Newcastle Castle Keep: The roof vaulting of the Chapel, the ribs are decorated with zigzag patterns in one bay and chains of beads in the others.
Newcastle Castle Keep: The chapel
Newcastle Castle Keep: The Chapel is a beautiful and remarkable survivor of Norman architecture
Newcastle Castle Keep: The chapel
Newcastle Castle Keep: The chapel
Newcastle Castle Keep: Round stone pillars and roof vaulting of the Garrison Room
Newcastle Castle Keep: It isn't known what the original function of the 'Garrison Room' was, but from the 16th century to the 18th century it was used as the gaol for the County of Northumberland. The Garrison room was probably originally used for storage.
Newcastle Castle Keep: Some coats of arms and headless figures that once stood on the parapets of the town walls. The middle stone carved Royal Arms of England 1340-1405 shield was originally set on the front of the barbican of the New Gate of the town wall. The New Gate was demolished in 1823.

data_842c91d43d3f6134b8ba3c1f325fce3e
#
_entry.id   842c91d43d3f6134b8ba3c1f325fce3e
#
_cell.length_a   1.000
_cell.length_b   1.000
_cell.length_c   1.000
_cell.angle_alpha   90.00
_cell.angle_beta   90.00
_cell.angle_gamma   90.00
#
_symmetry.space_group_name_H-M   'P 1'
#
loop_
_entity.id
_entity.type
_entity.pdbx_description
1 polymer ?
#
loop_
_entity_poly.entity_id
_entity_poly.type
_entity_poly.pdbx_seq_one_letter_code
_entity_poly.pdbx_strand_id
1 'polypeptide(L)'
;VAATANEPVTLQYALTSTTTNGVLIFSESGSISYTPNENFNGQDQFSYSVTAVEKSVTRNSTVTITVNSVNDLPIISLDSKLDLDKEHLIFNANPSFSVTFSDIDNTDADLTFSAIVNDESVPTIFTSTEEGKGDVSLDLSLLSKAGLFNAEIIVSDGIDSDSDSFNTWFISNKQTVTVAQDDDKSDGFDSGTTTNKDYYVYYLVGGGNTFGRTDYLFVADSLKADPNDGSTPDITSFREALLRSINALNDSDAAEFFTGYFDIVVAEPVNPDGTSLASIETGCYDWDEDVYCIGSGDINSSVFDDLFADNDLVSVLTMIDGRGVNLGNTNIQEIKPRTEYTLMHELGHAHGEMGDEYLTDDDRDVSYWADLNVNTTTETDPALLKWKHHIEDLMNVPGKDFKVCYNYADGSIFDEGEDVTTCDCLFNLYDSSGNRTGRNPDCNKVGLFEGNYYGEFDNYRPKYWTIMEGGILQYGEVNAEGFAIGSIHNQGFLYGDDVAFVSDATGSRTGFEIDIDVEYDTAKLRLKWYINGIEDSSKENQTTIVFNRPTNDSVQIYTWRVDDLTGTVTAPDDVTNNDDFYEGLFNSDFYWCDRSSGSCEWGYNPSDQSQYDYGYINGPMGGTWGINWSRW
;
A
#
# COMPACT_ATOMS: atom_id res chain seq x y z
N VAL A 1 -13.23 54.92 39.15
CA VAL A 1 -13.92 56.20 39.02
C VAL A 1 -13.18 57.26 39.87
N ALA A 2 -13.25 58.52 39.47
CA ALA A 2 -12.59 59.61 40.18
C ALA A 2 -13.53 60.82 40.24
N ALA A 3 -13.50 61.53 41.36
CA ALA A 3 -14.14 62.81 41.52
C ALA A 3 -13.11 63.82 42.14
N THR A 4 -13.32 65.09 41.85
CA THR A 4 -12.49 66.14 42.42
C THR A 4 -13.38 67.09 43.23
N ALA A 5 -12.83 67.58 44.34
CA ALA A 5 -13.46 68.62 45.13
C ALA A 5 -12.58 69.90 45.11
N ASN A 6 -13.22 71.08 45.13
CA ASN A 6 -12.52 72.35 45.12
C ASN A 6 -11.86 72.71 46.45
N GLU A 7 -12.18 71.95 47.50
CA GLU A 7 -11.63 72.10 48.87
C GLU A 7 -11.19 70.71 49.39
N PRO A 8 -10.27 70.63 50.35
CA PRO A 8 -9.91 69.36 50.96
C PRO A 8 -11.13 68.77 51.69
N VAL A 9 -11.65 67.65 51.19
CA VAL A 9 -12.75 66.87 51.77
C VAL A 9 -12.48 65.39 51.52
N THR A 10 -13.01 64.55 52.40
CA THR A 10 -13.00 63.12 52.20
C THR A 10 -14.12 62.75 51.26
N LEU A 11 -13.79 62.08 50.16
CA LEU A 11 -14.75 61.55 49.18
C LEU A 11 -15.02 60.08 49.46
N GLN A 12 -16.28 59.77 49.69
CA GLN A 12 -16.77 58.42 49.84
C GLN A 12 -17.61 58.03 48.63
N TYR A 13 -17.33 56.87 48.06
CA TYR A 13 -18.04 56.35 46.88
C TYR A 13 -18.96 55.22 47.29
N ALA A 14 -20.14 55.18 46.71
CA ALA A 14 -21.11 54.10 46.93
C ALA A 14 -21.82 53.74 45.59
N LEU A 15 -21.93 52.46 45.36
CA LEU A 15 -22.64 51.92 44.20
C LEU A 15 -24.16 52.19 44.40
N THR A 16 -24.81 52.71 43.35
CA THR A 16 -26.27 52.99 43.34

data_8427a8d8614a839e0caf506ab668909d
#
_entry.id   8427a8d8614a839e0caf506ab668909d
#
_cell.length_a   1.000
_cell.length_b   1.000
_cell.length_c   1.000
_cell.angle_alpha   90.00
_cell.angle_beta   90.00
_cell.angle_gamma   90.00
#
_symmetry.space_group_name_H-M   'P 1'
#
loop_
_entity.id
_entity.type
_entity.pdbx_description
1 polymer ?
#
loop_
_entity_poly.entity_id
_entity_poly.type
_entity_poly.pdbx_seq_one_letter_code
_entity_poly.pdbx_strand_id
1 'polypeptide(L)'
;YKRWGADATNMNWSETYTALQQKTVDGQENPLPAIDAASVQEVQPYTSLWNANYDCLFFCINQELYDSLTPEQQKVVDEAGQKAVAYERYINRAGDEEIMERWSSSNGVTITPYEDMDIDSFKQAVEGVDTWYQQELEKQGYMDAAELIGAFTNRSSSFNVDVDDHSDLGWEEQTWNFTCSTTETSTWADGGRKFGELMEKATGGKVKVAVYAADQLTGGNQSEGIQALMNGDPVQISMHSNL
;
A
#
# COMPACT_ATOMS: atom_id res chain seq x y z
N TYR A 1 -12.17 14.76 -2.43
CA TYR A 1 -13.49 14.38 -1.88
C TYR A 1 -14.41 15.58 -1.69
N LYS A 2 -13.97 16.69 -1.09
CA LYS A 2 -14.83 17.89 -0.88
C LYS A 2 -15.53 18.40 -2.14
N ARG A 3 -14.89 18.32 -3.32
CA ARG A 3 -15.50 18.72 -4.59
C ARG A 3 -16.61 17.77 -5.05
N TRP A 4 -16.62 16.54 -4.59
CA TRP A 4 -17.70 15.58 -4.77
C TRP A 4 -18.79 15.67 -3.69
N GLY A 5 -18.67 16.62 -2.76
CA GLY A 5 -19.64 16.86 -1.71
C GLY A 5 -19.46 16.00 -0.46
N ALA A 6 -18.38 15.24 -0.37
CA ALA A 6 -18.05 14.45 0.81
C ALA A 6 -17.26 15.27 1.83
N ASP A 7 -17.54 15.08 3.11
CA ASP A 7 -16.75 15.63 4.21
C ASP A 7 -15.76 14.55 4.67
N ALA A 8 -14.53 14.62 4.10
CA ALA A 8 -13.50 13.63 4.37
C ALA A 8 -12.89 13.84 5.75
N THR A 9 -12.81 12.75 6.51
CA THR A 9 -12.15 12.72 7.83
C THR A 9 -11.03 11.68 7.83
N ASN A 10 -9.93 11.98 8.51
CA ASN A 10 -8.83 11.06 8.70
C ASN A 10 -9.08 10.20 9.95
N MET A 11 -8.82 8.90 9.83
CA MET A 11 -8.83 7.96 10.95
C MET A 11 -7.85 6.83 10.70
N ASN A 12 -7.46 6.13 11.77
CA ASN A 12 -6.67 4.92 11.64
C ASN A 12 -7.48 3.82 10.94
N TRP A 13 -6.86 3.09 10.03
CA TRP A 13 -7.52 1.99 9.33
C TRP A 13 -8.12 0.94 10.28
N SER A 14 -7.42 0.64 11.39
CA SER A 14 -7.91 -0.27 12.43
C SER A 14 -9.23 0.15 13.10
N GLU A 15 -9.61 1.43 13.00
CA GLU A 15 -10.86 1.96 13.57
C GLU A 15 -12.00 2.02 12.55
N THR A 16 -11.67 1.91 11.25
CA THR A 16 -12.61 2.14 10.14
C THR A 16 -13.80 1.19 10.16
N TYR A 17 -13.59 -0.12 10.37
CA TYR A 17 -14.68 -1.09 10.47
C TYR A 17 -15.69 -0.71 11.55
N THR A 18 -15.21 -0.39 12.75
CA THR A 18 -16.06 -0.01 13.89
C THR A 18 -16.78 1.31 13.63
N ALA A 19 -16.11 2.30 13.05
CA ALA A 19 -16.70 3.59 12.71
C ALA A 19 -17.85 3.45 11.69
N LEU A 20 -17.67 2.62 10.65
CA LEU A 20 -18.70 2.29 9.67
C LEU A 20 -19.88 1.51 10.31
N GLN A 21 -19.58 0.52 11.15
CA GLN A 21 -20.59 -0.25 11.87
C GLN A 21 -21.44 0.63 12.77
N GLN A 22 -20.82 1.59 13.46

Newcastle Castle Keep: This carved stone has shield bearing a goat's head with the initials RS on either side and above is the date 1596 and below the head of a halberd. The stone comes from the front of an old house at the corner of High Bridge and the initials are probably those of Richard Swinburne of Newcastle.
Newcastle Castle Keep: This inscribed stone bears an unidentified crest, probably originating from an old house in Newcastle and seems to include birds, a crown, wolf or dog?
Newcastle Castle Keep: The King's Chamber was originally used as a solar or private chamber and has an original fireplace and a garderobe (lavatory) reached through a door in the north wall. Both the long walls of the room have graffiti dating from the Civil War and was the last place of resistance by the Royalist garrison in the siege of 1644.
Newcastle Castle Keep: The Main Hall or Great Hall area in the central part of the Keep.
Newcastle Castle Keep:
Newcastle Castle Keep:
Newcastle Castle Keep: The Keep was place of refuge if the castle was besieged and therefore a clean water supply was essential and so in the 'Well Room' beneath the wooden cover is a well 99 ft deep of which about 40 ft is water.